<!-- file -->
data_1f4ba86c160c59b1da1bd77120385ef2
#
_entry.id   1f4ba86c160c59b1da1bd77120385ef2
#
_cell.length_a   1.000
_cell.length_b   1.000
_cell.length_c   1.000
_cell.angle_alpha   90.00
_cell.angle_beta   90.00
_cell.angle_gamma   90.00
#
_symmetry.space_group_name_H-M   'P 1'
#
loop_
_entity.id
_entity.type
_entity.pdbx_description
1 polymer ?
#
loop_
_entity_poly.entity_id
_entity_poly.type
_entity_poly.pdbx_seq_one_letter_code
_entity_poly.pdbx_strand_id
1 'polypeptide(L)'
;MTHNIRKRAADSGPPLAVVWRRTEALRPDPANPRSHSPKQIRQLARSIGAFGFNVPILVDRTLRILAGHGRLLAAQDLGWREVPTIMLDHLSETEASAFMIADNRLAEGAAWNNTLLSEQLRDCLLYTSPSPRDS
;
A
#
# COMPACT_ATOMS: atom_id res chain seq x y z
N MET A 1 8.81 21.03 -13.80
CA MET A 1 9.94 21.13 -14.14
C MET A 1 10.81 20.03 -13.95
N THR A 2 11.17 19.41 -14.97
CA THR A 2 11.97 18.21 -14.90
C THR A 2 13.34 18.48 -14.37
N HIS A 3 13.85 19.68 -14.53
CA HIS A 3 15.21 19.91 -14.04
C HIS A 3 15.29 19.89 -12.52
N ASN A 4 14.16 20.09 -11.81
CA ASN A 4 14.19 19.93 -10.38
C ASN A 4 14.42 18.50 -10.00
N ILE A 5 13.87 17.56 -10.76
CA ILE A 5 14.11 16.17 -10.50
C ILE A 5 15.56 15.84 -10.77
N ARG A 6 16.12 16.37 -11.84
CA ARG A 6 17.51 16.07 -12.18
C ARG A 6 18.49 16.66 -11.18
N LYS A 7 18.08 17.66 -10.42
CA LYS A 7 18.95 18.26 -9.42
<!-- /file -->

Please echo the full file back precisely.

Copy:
data_1f4ba86c160c59b1da1bd77120385ef2
#
_entry.id   1f4ba86c160c59b1da1bd77120385ef2
#
_cell.length_a   1.000
_cell.length_b   1.000
_cell.length_c   1.000
_cell.angle_alpha   90.00
_cell.angle_beta   90.00
_cell.angle_gamma   90.00
#
_symmetry.space_group_name_H-M   'P 1'
#
loop_
_entity.id
_entity.type
_entity.pdbx_description
1 polymer ?
#
loop_
_entity_poly.entity_id
_entity_poly.type
_entity_poly.pdbx_seq_one_letter_code
_entity_poly.pdbx_strand_id
1 'polypeptide(L)'
;MTHNIRKRAADSGPPLAVVWRRTEALRPDPANPRSHSPKQIRQLARSIGAFGFNVPILVDRTLRILAGHGRLLAAQDLGWREVPTIMLDHLSETEASAFMIADNRLAEGAAWNNTLLSEQLRDCLLYTSPSPRDS
;
A
#
# COMPACT_ATOMS: atom_id res chain seq x y z
N MET A 1 8.81 21.03 -13.80
CA MET A 1 9.94 21.13 -14.14
C MET A 1 10.81 20.03 -13.95
N THR A 2 11.17 19.41 -14.97
CA THR A 2 11.97 18.21 -14.90
C THR A 2 13.34 18.48 -14.37
N HIS A 3 13.85 19.68 -14.53
CA HIS A 3 15.21 19.91 -14.04
C HIS A 3 15.29 19.89 -12.52
N ASN A 4 14.16 20.09 -11.81
CA ASN A 4 14.19 19.93 -10.38
C ASN A 4 14.42 18.50 -10.00
N ILE A 5 13.87 17.56 -10.76
CA ILE A 5 14.11 16.17 -10.50
C ILE A 5 15.56 15.84 -10.77
N ARG A 6 16.12 16.37 -11.84
CA ARG A 6 17.51 16.07 -12.18
C ARG A 6 18.49 16.66 -11.18
N LYS A 7 18.08 17.66 -10.42
CA LYS A 7 18.95 18.26 -9.42